Wednesday, August 11, 2010

This is a quick post repeating the three very important points in the last post.

1. The musicians in Devil At The Confluence are all St Louisans.  
Lonnie, his wife Mary, Edith Johnson, Moore, Wheatstraw, Williams, Davis, Sykes, Jordan, Gibson, Townsend and all of the rest were not migrating. They lived in St Louis.
Others like Kokomo Arnold, Yank Rachel or Leroy Carr were not migrating, but they visited often or lived in St Louis. And it could be argued that they were a part of the St Louis community of musicians, but to stay strictly to those that recorded in St Louis, they aren't profiled in Devil At The Confluence. After WWII there was a lot of travel and relocating and possibly that's where the idea of St Louis, located in the middle of the country on Route 66, was a place to visit or pass through.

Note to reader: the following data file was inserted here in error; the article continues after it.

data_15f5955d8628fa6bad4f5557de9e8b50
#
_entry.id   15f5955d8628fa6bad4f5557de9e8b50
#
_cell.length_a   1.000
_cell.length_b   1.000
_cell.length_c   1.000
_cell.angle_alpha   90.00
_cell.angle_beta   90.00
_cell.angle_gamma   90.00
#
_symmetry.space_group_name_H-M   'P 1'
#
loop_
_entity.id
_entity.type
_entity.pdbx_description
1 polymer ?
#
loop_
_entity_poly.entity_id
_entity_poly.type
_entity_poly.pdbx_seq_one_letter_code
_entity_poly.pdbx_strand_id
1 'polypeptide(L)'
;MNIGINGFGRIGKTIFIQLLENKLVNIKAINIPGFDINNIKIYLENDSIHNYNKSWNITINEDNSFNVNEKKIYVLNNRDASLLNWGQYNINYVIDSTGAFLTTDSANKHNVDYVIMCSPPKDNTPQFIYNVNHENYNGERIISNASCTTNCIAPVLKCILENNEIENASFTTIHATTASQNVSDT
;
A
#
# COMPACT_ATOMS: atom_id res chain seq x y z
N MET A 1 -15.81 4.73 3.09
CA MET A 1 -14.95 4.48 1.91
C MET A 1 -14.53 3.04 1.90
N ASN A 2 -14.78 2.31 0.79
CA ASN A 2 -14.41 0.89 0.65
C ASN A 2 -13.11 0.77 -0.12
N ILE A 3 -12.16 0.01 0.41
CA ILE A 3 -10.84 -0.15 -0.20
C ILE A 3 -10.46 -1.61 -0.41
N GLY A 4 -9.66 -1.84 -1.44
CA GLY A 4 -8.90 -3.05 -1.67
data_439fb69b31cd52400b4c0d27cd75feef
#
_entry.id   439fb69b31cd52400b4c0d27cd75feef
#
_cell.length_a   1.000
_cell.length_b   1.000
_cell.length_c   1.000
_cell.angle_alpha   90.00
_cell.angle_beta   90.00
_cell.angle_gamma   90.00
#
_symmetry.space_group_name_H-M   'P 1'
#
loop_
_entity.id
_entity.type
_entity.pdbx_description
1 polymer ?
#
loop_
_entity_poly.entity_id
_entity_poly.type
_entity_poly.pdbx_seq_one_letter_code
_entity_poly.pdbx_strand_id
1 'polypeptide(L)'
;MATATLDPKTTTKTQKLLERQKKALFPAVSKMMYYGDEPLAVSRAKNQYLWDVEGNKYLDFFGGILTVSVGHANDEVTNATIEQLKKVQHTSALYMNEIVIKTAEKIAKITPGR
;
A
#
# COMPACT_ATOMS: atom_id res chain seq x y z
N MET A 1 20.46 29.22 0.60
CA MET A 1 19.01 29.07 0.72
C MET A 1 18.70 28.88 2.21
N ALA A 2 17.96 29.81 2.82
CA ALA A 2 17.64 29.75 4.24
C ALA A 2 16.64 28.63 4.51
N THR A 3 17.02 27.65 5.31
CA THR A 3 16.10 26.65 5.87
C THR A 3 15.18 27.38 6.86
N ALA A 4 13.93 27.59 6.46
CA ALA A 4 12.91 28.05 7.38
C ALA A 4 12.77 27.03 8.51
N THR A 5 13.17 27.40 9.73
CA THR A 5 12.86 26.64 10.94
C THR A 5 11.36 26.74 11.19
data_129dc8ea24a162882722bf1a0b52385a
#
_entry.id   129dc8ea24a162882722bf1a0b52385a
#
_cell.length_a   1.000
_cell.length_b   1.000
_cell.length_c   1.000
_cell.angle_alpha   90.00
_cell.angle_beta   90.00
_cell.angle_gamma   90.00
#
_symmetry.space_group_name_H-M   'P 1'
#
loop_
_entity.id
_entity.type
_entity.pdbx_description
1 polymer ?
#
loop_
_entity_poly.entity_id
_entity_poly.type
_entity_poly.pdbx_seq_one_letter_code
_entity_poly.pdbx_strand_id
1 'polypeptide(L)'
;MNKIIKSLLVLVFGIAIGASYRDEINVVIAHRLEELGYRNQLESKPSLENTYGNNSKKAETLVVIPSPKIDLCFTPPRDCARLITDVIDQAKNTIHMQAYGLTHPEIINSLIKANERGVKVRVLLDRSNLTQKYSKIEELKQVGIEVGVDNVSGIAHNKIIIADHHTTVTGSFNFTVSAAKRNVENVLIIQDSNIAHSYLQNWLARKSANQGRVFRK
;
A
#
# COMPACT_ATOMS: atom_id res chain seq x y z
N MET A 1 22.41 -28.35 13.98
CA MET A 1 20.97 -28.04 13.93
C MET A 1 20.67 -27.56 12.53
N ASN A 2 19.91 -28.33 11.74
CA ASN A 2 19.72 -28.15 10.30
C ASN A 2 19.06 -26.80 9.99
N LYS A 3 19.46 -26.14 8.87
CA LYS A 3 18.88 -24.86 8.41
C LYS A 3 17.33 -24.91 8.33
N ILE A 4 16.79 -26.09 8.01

2. The Southern birth theory of blues music history is inaccurate. 
W C Handy and Rainey first heard the music they called blues in St Louis while ragtime was still big and Joplin had a new hit with The Entertainer. Easily before Son House was born and even before Mississippi John Hurt was born.

3. In Devil At The Confluence, the definition of what is "blues" is based on what the pre-war artist's themselves said and what they called blues. Not what record companies, authors, critics or fans decided. 

The next post will continue with the most asked questions and more on Lonnie Johnson.

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